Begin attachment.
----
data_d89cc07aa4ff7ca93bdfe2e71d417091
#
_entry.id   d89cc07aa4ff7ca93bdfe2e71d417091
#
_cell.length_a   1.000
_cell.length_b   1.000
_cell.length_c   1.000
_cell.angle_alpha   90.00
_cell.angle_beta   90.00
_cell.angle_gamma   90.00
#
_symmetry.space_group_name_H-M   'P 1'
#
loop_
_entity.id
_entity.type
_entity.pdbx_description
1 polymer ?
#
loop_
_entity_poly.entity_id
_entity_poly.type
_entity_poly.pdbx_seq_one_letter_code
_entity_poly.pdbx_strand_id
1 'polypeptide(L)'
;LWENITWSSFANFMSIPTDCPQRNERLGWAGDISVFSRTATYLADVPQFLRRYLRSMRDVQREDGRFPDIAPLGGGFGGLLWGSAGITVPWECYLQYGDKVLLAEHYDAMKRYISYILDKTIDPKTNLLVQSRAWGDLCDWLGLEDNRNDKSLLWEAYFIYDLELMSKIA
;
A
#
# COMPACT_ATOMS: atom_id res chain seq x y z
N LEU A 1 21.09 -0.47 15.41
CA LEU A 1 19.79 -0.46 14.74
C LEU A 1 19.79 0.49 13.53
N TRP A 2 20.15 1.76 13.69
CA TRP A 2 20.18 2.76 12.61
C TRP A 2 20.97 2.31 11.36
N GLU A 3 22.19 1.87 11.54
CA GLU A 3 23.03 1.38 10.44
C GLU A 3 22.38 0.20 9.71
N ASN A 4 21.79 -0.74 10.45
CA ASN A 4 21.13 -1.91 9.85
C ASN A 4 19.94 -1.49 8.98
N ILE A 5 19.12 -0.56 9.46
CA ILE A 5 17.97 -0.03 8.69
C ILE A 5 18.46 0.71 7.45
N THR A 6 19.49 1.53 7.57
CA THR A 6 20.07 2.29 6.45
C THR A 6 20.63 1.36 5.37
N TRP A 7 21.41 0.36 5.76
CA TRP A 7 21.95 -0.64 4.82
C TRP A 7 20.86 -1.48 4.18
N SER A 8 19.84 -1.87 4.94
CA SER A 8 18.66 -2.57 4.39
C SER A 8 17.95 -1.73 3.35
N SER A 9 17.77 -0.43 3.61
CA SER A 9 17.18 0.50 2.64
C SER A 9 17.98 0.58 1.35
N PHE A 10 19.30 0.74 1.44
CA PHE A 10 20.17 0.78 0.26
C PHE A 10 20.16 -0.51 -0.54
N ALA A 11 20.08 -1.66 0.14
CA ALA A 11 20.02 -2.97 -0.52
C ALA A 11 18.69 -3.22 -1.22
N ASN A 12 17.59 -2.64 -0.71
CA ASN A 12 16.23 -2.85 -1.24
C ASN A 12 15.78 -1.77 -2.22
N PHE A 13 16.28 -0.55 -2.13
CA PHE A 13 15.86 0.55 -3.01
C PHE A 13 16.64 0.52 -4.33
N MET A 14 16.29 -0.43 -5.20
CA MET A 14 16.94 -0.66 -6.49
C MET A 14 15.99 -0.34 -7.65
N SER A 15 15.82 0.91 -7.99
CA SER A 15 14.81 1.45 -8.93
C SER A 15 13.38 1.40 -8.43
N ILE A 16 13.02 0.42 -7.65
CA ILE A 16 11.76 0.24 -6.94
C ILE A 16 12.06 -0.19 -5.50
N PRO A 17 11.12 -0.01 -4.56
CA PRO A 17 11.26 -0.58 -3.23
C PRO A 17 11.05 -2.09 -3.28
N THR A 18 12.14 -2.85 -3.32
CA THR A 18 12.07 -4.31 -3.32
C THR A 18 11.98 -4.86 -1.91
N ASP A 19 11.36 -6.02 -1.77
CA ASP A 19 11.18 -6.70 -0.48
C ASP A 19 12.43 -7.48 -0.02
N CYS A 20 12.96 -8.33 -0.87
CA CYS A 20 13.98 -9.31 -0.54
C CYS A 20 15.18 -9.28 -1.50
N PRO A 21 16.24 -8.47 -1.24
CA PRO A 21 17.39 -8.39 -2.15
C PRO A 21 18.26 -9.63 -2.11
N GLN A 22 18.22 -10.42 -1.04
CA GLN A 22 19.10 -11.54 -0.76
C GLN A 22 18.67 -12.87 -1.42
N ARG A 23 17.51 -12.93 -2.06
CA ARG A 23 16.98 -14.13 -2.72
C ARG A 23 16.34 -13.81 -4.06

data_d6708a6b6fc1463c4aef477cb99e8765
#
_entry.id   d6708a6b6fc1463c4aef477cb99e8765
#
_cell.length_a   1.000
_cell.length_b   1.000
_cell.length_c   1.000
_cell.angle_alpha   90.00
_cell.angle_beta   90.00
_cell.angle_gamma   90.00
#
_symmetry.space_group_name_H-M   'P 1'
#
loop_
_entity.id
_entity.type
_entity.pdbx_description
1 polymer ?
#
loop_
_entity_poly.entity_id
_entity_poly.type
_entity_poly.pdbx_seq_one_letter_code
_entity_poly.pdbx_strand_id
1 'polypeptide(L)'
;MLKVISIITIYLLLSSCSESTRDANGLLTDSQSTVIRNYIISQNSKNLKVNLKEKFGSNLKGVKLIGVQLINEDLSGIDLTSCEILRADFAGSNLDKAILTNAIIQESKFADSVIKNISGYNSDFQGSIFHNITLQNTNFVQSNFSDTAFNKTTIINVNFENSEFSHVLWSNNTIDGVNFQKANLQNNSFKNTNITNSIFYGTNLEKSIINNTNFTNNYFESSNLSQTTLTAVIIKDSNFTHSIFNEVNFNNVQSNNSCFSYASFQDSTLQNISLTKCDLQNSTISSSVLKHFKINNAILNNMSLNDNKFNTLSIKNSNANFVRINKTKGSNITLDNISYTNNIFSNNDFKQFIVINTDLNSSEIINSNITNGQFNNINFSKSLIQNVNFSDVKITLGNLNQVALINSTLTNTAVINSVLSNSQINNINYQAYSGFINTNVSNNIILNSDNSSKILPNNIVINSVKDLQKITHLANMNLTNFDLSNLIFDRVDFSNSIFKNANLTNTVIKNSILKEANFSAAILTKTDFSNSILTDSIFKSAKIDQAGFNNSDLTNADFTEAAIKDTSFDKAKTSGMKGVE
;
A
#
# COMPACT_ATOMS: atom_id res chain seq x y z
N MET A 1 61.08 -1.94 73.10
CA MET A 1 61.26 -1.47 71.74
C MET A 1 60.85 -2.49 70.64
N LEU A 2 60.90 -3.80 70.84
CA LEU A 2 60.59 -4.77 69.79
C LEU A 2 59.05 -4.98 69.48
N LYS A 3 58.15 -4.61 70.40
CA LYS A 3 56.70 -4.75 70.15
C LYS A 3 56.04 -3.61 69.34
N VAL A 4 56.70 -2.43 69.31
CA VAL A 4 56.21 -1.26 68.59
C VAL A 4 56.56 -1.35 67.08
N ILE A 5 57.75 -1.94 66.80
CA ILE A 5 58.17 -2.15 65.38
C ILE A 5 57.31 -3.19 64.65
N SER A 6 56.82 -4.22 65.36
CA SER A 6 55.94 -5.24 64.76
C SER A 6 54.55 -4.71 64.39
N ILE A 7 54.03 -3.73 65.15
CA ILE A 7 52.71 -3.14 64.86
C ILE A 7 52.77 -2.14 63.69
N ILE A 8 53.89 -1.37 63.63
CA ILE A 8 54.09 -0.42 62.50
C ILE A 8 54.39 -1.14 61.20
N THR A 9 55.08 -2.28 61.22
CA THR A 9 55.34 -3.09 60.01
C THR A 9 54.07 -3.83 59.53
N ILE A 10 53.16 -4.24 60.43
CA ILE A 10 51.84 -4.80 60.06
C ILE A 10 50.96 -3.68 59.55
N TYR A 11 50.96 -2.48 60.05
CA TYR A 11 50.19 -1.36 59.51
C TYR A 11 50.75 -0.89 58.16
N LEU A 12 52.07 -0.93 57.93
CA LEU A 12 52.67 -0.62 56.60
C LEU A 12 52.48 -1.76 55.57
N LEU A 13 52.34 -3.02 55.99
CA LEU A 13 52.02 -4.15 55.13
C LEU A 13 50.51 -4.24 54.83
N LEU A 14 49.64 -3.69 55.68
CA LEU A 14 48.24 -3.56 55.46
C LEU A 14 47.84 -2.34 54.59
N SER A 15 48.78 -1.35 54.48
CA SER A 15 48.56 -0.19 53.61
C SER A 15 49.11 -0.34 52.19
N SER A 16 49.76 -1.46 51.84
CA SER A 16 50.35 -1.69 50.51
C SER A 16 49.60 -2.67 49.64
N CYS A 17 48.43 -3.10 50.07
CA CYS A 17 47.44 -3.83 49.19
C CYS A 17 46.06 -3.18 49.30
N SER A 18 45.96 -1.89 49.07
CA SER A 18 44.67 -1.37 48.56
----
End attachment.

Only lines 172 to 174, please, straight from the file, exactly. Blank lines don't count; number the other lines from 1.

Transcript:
N SER A 15 48.78 -1.35 54.48
CA SER A 15 48.56 -0.19 53.61
C SER A 15 49.11 -0.34 52.19